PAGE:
This is very interesting, and apparently the first demonstration of the possible effect of exogenous miRNAs on human health. It could be a demonstration of epigenetic effects on health, and gene by environment interaction, both of which seem to be significant players in human health, but only beginning to be understood. And it demonstrates surprising characteristics of RNA. If it is true it's a significant finding.

But then, if it's true, why didn't it appear in a major journal? Cell Research is a publication of the Nature Publishing Group in association with the Shanghai Institutes for Biological Sciences (SIBS), Chinese Academy of Sciences (CAS), and calls itself the "leading research journal in China and the Asia-Pacific region." So, is it fair to suggest this significant of a finding should be published someplace else? The study got some play in the journal itself, discussed as a "Research Highlight, " e.g., and it has been cited 50 times to date, but primarily in lesser journals as well.  

Who believes what stories...and why?
This is an interesting example of the sociology of science.  The journal is not a mainstream Western journal, even if it is in collaboration with a major Western publisher, the authors are unknown to us, and the results are surprising, even though the researchers report what appear to be very careful and considered confirmation each step of the way (though they did need to publish a correction to an error in their figures in the next issue of the journal, which we actually find rather confusing, but that's another story).  This, at least for us, makes this work a bit difficult to interpret and accept.  That may seem unfair, but in fact this is how science should work -- replication of results, particularly if they are unlikely, may not constitute proof but it does make them more likely.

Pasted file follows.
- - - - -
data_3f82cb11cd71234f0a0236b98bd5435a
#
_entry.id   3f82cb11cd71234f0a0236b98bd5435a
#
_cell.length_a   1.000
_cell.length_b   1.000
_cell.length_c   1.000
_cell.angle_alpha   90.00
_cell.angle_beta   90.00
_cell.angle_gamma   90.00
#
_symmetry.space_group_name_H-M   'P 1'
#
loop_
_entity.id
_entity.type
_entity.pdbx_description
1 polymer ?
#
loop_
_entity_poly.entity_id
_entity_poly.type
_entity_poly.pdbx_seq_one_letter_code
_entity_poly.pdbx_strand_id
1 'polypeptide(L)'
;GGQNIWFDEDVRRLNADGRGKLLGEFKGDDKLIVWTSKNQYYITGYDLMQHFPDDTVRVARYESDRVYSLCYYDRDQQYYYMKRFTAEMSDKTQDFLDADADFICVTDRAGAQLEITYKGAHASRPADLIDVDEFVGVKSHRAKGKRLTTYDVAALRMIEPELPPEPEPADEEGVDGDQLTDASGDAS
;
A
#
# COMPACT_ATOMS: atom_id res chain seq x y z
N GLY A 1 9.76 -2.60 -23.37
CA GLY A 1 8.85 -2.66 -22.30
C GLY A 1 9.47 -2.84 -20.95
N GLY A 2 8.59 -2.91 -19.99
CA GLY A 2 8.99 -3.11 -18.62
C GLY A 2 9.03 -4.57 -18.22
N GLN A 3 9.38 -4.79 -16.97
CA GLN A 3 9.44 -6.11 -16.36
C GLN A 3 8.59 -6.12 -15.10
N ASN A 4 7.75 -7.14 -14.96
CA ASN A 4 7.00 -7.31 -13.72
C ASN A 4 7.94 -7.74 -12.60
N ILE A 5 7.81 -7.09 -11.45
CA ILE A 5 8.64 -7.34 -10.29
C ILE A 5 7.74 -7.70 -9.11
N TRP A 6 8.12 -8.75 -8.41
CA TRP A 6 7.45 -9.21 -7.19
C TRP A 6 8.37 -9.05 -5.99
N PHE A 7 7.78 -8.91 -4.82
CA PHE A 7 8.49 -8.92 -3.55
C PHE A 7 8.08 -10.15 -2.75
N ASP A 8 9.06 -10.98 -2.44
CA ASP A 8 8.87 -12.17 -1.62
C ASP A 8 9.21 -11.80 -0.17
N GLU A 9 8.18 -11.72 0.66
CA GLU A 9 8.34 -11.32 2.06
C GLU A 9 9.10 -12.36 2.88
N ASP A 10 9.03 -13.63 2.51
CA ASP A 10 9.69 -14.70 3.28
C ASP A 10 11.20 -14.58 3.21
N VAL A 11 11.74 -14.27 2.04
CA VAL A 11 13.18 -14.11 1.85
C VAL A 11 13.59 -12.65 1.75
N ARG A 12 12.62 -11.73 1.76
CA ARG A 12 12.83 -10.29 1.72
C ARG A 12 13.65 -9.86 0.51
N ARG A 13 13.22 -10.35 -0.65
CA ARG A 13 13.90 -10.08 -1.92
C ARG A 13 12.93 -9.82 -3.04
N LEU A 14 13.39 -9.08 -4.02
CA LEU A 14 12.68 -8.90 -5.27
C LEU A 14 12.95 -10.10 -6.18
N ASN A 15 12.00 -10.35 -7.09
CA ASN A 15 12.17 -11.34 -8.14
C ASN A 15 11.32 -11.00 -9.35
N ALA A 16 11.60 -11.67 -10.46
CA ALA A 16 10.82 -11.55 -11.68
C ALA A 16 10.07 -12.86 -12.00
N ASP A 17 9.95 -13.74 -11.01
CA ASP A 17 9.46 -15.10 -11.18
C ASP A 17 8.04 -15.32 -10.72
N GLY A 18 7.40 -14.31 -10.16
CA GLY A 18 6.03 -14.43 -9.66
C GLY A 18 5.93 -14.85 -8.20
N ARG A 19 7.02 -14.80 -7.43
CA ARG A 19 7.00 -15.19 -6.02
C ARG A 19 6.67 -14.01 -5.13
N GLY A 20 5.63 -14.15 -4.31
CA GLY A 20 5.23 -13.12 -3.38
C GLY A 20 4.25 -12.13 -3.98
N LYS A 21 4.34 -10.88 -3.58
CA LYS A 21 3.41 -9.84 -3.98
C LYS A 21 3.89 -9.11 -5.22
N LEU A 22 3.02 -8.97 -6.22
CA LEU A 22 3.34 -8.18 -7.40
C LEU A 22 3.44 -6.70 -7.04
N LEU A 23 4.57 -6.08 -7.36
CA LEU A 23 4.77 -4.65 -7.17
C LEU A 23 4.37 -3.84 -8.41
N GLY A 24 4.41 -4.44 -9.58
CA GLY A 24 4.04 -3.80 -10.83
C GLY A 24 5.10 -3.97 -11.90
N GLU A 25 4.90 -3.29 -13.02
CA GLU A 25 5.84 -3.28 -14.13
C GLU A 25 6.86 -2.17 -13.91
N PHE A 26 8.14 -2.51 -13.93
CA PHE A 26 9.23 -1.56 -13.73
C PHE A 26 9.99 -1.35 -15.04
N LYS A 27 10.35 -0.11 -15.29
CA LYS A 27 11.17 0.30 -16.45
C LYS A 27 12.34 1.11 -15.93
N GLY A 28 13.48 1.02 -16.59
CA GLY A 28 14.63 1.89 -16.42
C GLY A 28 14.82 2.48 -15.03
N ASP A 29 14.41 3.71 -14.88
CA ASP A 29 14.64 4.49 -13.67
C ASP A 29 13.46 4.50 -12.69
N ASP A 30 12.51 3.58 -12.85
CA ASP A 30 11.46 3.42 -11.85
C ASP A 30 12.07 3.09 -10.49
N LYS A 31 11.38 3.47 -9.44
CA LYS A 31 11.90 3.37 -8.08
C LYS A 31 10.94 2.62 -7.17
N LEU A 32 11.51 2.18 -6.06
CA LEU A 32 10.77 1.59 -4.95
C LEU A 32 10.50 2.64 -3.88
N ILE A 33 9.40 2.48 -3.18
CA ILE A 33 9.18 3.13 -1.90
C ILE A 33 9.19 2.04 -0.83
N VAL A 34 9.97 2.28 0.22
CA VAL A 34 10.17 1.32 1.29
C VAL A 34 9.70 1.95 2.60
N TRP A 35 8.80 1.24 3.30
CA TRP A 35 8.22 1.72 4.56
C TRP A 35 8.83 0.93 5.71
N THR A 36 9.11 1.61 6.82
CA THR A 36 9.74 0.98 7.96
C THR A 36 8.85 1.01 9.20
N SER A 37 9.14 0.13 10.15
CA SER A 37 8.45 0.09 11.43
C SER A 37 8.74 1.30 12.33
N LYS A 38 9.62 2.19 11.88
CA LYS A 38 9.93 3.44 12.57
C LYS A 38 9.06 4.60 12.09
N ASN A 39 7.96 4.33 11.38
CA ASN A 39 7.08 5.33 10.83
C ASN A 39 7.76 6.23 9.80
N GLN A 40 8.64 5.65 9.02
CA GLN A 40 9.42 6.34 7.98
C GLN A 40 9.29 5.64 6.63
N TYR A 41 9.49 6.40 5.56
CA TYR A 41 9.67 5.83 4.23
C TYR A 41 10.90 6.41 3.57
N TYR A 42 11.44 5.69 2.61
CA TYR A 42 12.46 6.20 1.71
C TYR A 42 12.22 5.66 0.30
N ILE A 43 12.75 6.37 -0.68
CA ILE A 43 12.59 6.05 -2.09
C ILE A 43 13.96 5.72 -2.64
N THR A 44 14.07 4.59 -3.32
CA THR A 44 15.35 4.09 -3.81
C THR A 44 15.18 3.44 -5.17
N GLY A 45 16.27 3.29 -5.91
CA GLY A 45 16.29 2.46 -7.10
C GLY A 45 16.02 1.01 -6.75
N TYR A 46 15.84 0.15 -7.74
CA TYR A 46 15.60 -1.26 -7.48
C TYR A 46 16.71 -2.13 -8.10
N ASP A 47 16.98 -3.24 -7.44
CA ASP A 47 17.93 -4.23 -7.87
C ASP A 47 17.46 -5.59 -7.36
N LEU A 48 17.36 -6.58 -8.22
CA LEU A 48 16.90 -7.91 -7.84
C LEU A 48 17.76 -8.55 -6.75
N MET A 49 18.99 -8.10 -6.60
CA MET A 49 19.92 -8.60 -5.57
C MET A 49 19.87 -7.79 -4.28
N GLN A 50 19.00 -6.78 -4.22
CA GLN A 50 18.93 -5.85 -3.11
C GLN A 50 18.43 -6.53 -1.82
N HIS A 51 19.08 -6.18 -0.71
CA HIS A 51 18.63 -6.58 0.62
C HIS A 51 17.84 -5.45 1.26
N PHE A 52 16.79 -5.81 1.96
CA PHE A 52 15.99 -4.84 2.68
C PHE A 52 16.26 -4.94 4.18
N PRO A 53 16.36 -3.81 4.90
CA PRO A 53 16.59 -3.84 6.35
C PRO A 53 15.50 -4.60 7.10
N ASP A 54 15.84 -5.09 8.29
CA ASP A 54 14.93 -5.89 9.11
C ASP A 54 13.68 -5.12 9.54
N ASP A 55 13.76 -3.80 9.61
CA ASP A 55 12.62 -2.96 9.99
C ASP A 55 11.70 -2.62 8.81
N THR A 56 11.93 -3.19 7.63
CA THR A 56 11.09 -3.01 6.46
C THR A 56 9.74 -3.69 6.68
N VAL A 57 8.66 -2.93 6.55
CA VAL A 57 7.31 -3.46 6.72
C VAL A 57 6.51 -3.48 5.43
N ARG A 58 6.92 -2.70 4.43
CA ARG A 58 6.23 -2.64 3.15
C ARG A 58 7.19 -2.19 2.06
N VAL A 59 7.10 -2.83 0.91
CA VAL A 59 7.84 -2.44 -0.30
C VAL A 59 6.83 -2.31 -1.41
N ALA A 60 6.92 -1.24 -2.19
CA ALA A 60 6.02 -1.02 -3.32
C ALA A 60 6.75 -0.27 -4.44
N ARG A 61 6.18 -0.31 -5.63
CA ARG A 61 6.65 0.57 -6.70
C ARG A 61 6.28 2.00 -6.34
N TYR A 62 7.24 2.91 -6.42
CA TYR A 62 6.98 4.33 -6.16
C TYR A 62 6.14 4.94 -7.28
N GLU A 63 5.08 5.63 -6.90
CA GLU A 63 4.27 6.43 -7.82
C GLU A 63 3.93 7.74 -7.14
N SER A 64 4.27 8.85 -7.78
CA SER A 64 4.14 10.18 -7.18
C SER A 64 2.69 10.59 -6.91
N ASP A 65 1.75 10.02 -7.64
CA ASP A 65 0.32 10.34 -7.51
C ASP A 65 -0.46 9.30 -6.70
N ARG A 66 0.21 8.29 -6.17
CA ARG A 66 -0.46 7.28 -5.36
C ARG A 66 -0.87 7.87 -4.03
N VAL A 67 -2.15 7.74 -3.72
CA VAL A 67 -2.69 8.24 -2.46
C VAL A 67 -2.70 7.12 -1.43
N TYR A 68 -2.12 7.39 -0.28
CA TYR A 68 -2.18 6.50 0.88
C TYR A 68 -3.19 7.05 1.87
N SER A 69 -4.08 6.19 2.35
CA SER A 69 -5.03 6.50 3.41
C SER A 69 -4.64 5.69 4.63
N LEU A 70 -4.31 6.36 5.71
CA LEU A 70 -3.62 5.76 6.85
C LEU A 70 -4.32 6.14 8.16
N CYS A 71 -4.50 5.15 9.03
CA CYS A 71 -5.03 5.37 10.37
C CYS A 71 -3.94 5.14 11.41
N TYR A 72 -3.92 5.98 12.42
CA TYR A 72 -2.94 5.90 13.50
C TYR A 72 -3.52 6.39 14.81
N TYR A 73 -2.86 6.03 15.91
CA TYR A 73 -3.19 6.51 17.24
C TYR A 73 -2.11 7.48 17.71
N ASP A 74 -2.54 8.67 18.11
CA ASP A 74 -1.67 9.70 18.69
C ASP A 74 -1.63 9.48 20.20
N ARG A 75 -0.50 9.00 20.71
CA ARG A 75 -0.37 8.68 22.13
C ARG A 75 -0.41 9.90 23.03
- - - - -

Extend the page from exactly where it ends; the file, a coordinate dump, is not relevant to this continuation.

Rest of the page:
Another side of this is the social side of the politics of science in society.   The paper was the subject of some commentary when it appeared because of worry about genetically modified crops and their potential to interfere with gene regulation in the same way.  GM giant Monsanto saw fit to comment on the paper, saying essentially that very few plant miRNAs are found in human sera and tissues, and that the amount consumed would have to be much more than it is to have any effect. 

There are other reasons to oppose genetically modified crops (as there are reasons to think they are a great idea for a crowded planet).  The point here is that a study is seized upon by those whose point of view it supports, and there may be a tendency to accept it uncritically.  But people didn't seem skeptical about the results, which we find interesting.

On the other side of the coin, of course, is the possibility that the study didn't receive top billing because many research and commercial interests would be threatened by it.  So biased use of work goes both ways.

All we, who only know what we've seen in the story itself, can say is that if it's accurate, it really does deserve to be taken seriously.  It would challenge many notions of whose genome is whose, could give us another pathway for understanding health and disease, and it would surely present potentially important risks and issues about safety in us and/or in other agricultural or other human-associated species.

No comments: